Does Tom Hanks Know More Than A Black Scholar? I Guess So.

Why was Hank’s opinion on the Tulsa Race Massacre so important as to warrant an op-ed, published alongside those written by Black scholars?

Diversity Non-Fiction Opinions

The New York Times published an op-ed by movie star Tom Hanks on June 4 about the Tulsa Race Massacre and the gaping space in history classes it leaves behind, titled Tom Hanks: You Should Learn the Truth About the Tulsa Race Massacre. Hanks made fantastic points about how detrimental the omission of the massacre is to the education of American citizens, many of which Black Americans said for years but never made it as far into the public eye as this op-ed did in a mere morning.



Some may ask why a popular public figure like Hanks would care so much about this instance in history as to write an op-ed in a major publication about its significance. But a better question is why it gained such popularity so quickly. Or better yet, why was Hank’s opinion on the Massacre so important as to warrant an op-ed, published alongside those written by Black scholars who studied the Massacre for years?

Past articles circulated about the Tulsa Massacre, and its importance today, by many other Black reporters on, CNN, and other major news sites. Despite these articles predating Hanks’s op-ed, more articles about Hanks writing the op-ed appear on a first search than the actual articles. One of the most recent articles was actually published by the Times on May 31, just four days before Hanks’s, titled What I’ve Learned Teaching the Tulsa Race Massacre for Two Decades, written by lawyer, professor, and scholar, Hannibal B. Johnson. Johnson’s profile, and article, provide a unique foil to Hanks, with eerie similarities.

Johnson graduated from Harvard Law and served as a professor at colleges across Oklahoma, including the University of Tulsa College of Law. Not only does Johnson chair the Education Committee for the 1921 Tulsa Race Massacre Centennial Commission, among other organizations preserving Black history, but he also wrote numerous books on the subject. Among them are Black Wall Street 100: An American City Grapples with its Historical Racial Trauma, Images of America: Tulsa’s Historic Greenwood District, and Black Wall Street. Hanks, while also an author, wrote a series of short stories compiled into his book Uncommon Type, which is vastly different from the topic at hand.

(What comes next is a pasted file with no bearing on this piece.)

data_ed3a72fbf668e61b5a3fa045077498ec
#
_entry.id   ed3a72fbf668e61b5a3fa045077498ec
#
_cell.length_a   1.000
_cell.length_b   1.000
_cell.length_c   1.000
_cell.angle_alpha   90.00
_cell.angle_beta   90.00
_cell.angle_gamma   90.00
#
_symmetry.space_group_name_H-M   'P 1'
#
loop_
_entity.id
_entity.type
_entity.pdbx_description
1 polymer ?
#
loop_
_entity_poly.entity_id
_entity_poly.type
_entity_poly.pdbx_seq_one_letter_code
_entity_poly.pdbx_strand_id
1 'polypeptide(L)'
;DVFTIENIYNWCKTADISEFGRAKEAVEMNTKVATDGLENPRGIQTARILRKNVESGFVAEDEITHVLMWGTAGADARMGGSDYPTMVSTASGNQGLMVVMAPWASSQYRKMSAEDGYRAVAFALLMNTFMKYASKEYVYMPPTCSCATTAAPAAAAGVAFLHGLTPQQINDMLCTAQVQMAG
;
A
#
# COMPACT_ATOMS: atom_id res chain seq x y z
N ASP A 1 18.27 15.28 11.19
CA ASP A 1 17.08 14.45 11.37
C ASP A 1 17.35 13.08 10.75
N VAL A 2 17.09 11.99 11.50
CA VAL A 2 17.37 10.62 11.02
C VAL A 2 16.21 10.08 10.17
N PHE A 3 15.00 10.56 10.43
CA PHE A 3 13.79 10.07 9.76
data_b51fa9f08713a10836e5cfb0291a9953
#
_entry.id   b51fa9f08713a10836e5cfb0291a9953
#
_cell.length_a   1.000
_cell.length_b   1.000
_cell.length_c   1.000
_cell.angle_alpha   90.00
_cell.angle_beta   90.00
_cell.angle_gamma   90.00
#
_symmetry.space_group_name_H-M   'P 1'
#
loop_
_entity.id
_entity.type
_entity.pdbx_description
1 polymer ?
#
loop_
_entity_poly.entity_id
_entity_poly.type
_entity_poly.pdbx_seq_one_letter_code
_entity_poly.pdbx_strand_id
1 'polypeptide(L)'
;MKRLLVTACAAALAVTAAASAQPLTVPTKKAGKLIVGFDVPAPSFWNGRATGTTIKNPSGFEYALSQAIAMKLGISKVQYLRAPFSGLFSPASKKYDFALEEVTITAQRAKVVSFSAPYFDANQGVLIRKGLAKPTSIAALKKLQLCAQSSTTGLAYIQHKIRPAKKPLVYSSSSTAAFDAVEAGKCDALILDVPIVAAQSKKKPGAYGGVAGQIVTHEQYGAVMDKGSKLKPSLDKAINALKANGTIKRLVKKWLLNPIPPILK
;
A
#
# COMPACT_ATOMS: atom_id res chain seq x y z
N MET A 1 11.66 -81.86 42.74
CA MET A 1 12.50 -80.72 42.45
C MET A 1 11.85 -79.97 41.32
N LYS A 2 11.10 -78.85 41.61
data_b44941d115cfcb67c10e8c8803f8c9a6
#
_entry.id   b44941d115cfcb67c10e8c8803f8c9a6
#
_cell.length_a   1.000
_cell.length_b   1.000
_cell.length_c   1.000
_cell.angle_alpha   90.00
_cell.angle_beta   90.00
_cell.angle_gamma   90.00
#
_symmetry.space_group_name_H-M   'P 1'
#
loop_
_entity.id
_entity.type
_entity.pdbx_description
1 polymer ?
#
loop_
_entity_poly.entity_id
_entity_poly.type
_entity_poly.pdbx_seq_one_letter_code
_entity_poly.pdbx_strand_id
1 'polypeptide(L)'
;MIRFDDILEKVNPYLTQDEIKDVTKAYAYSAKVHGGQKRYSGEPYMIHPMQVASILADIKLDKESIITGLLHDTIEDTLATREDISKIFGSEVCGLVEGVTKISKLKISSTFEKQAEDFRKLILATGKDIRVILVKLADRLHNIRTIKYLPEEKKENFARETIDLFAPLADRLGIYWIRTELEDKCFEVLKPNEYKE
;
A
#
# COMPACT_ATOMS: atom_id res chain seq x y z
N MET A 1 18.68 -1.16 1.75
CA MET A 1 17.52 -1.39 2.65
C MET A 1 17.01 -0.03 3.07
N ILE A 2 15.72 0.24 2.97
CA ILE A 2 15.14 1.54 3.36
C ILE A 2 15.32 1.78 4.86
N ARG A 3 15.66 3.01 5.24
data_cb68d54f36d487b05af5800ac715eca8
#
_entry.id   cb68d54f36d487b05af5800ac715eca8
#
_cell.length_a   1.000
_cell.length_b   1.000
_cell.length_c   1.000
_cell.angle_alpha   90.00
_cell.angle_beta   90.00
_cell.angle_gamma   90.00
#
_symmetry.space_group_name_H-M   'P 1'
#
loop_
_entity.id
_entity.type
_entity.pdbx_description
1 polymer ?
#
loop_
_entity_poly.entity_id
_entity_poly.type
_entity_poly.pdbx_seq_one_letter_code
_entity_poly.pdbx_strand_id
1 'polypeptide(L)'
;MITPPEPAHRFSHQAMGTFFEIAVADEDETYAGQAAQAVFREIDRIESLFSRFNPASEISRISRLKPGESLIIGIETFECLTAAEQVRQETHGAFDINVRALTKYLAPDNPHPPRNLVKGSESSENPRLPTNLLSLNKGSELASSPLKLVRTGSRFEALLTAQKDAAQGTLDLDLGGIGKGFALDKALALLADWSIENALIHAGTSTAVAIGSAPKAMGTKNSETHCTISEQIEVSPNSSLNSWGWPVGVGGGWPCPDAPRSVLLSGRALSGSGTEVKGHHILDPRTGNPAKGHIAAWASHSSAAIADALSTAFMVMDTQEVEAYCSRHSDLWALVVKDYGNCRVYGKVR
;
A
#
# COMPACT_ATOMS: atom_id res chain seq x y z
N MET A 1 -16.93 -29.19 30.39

Not only does Johnson’s expertise lend him immediate credibility, but it makes one question why his extensive knowledge on the subject didn’t lend him as much attention as Hanks. What better perspective could there be than that of someone who has studied, written about, and taught the Massacre’s and Black Wall Street’s history?

The Times has struggled with amplifying diverse voices for years, especially in the newsroom. The Times has the same amount of Black staff as it did in 2015 (9%), according to a 2020 report released by the publication. The percentages for Latinx and Native American/Pacific Islander staff are even lower. The leadership at the Times follows a similar pattern. While POC staff take up 23% of leadership positions at the Times, white staff take up 74%. While the publication has diversified in the past years, the gap remains stark.




The articles even say similar things: the importance of teaching the history of violence against Black Americans, how schools have instead opted not to teach it, and the possibilities we have as citizens to make our country more united and well-informed. Considering this, what does this say about who is allowed to tell our history and remain popular? Who is allowed to claim that white violence must be addressed, and not lose an ounce of spotlight or credibility, but gain it?



Hanks, being a celebrity, was bound to attract attention for an op-ed on any subject. The title even began with his first and last name. But for that topic to be the Tulsa Race Massacre of 1921, and for there to be an article written by a Black scholar just days before that escaped the limelight, is disheartening. Black scholars aside from Johnson have said the same thing for years, if not decades, and yet Hanks received praise for his exceedingly similar viewpoint? To have more people believe that the Massacre taught in schools as a result of Hanks’s op-ed would be fantastic, a miracle even. At the same time, to only be able to change the minds of our citizens through a white, male, wealthy, actor counts as a loss all the same. When will it be possible for Black people to speak of the injustices brought against their community and be believed, on their own, without assistance from the likes of Hanks?

Tom Hanks made amazing points in his op-ed and brought attention to the necessity of a complete education. In fact, we need people of his status and privilege to acknowledge these truths if we are to make any progress in our relationship with race in America. But as long as he stands in line before all the other Black scholars, teachers, and sure, even actors, saying the exact same thing, we will have failed as a nation.